H: I’m fascinated to know what your studio set up is like these days – can you give me an insight into how you’re working or is a secret lab type of affair? 

C: Well my friend, the studio has not been my focus for many years and I am learning how to work in a digital world. Well as far as a secret its always my belief that you only need a few good tools, and the Mpc 3000 is still one of my friends. The real insight is believing in what you are doing, dance to your creations, laugh, cry, and whatever you like when you are recording, the end results is that there are people who will understand and get what you do, thus being the proof of moving yourself in the right direction.

C: What is your approach to doing a remix or collaboration with someone?

H: I think it’s different every time and depends on the person or the track. When I’m collaborating with someone I think it’s important to sit down and chat first to see what both people want to achieve from the track, be it a vibe or whatever. I also think it’s good to listen to other music and to try and get on the same wave length as each other. Saying that, not all the collabs I’ve done have worked, sometimes you can sit there for hours and nothing at all comes out. Sometimes it’s better to know when to throw in the towel. You can be great friends but when you get in the studio something just doesn’t click. When it comes to a remix, normally I like to listen to the original track a few times, try and get an idea in my own head, and then strip back all the parts I don’t want (normally most of it) and take one or two elements from the original and build a new track around it. I don’t like to just do beefed up edits, I try and impress as much as I can of myself on the remix, after all that’s why they asked me to do it. 

H: You’ve shared the studio with some heavyweights – who have you learnt the most from? 

C: I am still learning and every one I have had the pleasure of working with has given me something special, so there no one with the most, just those who have the missing pieces that I don’t have in talents and music. Understanding what each person brings to the table is so important.

H: I love DJing with a passion but all of the other stuff that goes with it, namely travelling, can make life tough – what’s your secret to dealing with that?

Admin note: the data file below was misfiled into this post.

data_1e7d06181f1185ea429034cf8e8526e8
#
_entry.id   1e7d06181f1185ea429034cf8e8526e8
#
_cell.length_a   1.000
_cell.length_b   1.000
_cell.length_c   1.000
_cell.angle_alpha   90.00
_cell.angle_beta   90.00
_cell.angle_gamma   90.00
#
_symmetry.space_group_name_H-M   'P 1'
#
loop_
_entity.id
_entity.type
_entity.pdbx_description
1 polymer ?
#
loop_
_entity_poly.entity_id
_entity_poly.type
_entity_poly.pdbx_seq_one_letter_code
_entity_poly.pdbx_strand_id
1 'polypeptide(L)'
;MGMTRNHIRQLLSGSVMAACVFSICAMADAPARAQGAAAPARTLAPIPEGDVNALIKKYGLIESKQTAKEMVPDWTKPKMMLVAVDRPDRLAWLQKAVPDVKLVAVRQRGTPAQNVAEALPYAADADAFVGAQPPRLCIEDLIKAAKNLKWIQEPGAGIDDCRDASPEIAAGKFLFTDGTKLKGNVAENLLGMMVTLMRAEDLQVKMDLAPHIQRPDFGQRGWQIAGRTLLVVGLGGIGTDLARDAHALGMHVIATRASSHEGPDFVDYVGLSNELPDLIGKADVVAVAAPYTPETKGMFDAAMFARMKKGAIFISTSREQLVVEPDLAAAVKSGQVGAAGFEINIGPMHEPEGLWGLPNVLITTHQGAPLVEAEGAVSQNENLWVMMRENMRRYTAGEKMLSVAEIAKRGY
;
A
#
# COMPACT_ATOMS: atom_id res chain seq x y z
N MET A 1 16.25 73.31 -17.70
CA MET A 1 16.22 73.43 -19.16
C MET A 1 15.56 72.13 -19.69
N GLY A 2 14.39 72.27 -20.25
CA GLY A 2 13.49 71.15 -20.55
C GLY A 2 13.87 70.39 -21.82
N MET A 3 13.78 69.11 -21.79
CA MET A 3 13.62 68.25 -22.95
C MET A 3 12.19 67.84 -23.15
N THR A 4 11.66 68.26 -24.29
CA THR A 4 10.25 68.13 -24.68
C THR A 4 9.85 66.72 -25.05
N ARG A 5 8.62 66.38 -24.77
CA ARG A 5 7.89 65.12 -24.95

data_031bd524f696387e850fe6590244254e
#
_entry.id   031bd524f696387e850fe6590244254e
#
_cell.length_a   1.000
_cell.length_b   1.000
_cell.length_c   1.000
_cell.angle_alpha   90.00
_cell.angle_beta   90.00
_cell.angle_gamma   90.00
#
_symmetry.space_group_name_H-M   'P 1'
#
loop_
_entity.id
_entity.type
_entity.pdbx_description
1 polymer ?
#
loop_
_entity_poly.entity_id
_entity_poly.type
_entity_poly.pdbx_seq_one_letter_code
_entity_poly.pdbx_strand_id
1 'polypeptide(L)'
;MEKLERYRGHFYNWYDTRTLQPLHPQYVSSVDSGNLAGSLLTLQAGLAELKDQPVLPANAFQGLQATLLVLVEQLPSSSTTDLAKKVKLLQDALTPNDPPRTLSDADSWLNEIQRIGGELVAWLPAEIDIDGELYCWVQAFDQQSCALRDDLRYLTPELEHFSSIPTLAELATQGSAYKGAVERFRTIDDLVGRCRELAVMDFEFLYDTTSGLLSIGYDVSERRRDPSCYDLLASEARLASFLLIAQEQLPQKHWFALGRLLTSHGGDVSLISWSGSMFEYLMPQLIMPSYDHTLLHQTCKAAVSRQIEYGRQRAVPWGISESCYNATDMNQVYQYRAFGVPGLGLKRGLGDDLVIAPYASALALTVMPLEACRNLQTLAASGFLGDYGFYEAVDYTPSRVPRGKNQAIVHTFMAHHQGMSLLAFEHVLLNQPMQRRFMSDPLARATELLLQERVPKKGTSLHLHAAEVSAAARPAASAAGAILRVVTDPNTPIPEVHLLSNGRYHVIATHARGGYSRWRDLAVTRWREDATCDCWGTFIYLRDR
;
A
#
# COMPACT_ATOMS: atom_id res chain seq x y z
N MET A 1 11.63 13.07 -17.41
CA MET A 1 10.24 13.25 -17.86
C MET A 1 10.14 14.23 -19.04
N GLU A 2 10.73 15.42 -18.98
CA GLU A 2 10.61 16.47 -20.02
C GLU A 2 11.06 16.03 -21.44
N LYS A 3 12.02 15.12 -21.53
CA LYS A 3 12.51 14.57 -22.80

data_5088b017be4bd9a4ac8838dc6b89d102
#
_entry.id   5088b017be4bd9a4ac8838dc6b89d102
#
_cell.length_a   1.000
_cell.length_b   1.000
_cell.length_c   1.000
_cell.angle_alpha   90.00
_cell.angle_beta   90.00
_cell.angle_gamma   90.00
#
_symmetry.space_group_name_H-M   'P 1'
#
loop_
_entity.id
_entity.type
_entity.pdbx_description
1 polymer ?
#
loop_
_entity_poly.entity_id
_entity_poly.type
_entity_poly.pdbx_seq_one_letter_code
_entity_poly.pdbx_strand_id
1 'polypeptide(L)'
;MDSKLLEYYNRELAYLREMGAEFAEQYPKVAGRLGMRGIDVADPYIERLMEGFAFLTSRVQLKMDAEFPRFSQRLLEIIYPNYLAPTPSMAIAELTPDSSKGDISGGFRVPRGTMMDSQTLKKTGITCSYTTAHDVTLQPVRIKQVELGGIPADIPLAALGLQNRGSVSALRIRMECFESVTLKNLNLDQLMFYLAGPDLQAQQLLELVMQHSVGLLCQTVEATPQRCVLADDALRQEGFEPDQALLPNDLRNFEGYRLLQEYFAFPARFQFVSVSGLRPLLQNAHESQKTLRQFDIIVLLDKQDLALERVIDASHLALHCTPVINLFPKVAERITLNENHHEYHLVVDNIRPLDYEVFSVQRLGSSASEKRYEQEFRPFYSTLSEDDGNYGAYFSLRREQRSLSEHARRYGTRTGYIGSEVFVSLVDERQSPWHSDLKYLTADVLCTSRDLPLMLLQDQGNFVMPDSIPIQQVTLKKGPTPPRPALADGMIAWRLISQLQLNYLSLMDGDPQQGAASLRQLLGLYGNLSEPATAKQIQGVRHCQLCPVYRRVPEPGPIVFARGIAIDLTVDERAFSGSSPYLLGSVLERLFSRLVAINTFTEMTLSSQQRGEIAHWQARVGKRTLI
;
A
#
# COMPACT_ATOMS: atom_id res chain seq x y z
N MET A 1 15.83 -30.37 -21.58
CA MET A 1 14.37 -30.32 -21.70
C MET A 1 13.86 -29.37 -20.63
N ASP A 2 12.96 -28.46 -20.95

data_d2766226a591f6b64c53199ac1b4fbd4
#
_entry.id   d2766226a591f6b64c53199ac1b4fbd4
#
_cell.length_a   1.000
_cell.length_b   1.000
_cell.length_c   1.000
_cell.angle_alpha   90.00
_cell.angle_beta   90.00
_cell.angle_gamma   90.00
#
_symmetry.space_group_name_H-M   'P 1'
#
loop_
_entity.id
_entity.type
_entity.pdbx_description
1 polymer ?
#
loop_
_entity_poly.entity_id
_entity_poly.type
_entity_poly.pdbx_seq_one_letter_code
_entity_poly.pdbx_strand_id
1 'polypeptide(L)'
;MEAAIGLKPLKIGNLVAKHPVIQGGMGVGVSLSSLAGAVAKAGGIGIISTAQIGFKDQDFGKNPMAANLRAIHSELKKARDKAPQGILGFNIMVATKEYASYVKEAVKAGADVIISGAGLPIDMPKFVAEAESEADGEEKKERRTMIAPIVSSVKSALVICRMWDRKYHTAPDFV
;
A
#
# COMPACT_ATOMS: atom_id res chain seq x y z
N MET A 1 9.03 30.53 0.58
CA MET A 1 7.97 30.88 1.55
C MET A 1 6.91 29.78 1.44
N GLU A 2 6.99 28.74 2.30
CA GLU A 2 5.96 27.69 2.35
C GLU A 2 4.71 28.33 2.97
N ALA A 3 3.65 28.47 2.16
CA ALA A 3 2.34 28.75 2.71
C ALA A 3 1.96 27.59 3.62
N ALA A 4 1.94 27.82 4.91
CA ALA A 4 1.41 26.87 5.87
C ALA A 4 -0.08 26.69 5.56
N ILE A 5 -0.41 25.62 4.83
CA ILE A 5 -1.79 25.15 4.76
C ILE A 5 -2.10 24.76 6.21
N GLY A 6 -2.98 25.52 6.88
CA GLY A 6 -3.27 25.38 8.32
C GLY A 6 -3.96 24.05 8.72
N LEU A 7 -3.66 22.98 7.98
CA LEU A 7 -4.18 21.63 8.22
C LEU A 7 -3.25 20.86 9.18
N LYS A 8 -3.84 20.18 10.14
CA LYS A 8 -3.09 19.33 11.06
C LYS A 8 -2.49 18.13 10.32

C: My secret is understanding what my purpose is in life and to just simply keep walking in it. Yes, it’s a wear and tear on our lives, body, and family, but there is no gain with out pain, so its all about what you are will to sacrifice for others. If this means my time and life is a mess, then its worth it when I see the joy and smiles on the faces of those who choose to follow my message in the music.

C: When you are traveling and doing so many events and people tell you that you are great, what are your thoughts at that time, and what are you feeling at the moment?

H: To be honest with you, I find it hard to accept compliments. I’m my own biggest critic. I think it must be easy to get caught up in people telling you your great, but when people start to believe they let things slip, in my opinion. Don’t get me wrong it’s nice to hear sometimes, but everything needs to be taken with a pinch of salt. People’s negative comments definitely stay with me longer than any compliments.

C: If I was an aspiring producer or DJ , what advice could you share with me that you think is very important and would be a great help to me?

H: Patience, perseverance and hard work are three things that every aspiring dj or producer should be willing to adopt. I think you still need talent obviously but these three things are what separates people who succeed from the people who could have. You could be the best dj/producer in the world but if you won’t put the time in no one is going to hand it to you on a plate (or very rarely anyway!!). These days, as there is so much music released and so many labels, I think people need to be patient and work out where you want to be (be-it label, group of people style etc) and work towards that. Some labels don’t care what they put out and just want to quantity over quality. it’s better to wait until a label feels as passionate as you do about your work. 

C: Are you willing to give anything up in your personal life in order to keep being a DJ?

H: I think any touring DJ already has, really. anyone who spends large majority of their year in airports or in other countries or whatever has already given up a “normal life”. Not seeing your friends and being away from loved ones can be hard, but it’s a small price to pay when you get to do what you are passionate about for your job. 

See Chez Damier, Huxley and many more at this year's Hideout Festival – click here for more information.